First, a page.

Marques’ AlmeidaAW14

A review by Ines Veiga.

The masterminds of denim, Marta Marques and Paulo Almeida are quickly becoming two of London Fashion Week’s most beloved fresh faces. Defenders of attitude, not hemlines, the creative minds behind eponymous brand Marques’Almeida put forth yet another seriously fun and slightly distressed collection for the Autumn/Winter 2014 season.

The tone was set by the opening look, a denim dressing gown. Outfits were looser, less constructed and not so experimental in shape. Shirts, trousers and dresses alike walked a fine line between casual and sleepwear, a mood of lounging and laziness setting itself upon the whole collection. It was not by all means shapeless – in fact, the heaviness of the couple’s beloved denim, roughly-cut and with frayed hems, contrasted with the lightness of movement and form. Talking about cuts and fabric, however, doesn’t begin to touch on what made this collection such a tremendous step up from the Marques’Almeida indigo tradition.

In the previous warm season, the designers had experimented with adding seemingly thrown-about layers of brights such as lime green and coral to play up the predominance of denim; it worked. This time, they took it up several notches by adding colossal fur patches – goat hair, to be more specific – in shades of ruby, navy, mustard, sky blue and grey. These appliqués, attached to the clothing in a seemingly senseless and haphazard way, not only transformed more basic pieces into something unique, but made the entire collection and experience a lot more fun. Adding to the pops of fuzzy color were flashes of experiments in the treatment of fabrics, such as smooth jumpers with several strings pulled out to the extreme, and total looks of ‘acid wash’ velvet.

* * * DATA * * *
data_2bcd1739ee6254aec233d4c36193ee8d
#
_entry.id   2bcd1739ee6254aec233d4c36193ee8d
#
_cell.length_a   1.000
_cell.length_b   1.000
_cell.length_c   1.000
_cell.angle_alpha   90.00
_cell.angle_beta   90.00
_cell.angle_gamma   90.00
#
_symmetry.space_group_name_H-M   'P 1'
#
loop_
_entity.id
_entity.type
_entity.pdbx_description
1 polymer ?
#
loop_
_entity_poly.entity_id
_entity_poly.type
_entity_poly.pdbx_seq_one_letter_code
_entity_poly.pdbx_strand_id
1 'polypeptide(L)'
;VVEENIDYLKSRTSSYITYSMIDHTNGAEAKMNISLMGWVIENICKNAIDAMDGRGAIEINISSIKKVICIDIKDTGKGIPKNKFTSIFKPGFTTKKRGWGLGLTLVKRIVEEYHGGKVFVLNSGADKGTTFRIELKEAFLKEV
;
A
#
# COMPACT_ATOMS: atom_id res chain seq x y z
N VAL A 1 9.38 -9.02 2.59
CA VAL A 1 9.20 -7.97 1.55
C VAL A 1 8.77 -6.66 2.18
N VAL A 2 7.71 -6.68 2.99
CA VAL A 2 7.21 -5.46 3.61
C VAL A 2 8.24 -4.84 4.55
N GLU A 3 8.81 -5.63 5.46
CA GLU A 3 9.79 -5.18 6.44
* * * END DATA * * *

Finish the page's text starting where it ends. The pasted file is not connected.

One of the most interesting details was construction, however, and this is where craftsmanship and creativity come into play. Making a traditional denim jacket – strong double seam, buttoned pockets – and bootcut jeans isn’t the breakthrough of the century; in fact, it’s quite 90s, and although the pre-2000s are making a comeback, it’s not something you’d look for on the runway. But what if that denim jacket is a velvet denim jacket, and your bootcut jeans are silk? Meanwhile, the luxurious silken dressing gowns are made of the duo’s beloved dark denim, and a sensual blush-toned silk slip dress, which would otherwise go unnoticed, is paired with a massive patch of grey goat hair thrown over the shoulders, plus matching giant slippers.

In conclusion, it was all about changing things up and having fun while keeping things coherent, both as a brand and as a standalone collection. The overall casual and lazy feel helps in the urging towards adventuring with colours and textures, not forcing it into formal territory. Denim was given the cuts and treatments of more prestigious fabrics, while those same fabrics were given the frayed edges and rough washes of denim. The vivid, energetic playfulness of colour was softened by the allusions to loungewear and sleepwear provided by the very structure and cut of the clothing. Summarily, the exaggerated use of many opposites contributed to a particularly striking yet well-balanced and cohesive collection from Marques’Almeida, who are on the fast track to favouritism on just their fourth year on the runway, having debuted in 2011. From an entrepreneurial point-of-view, their daring A/W’14 collection might not be the quickest to come off the racks, but, creatively, it is a sight for eyes sore from either somber traditionalism or radical innovation. In a city where Central Saint Martins fashion alumni spawn every Fashion Week, it takes a lot to make a stand – and a difference – as a newcomer, but it’s becoming quite clear that the Portuguese dynamic duo is not going anywhere anytime soon.

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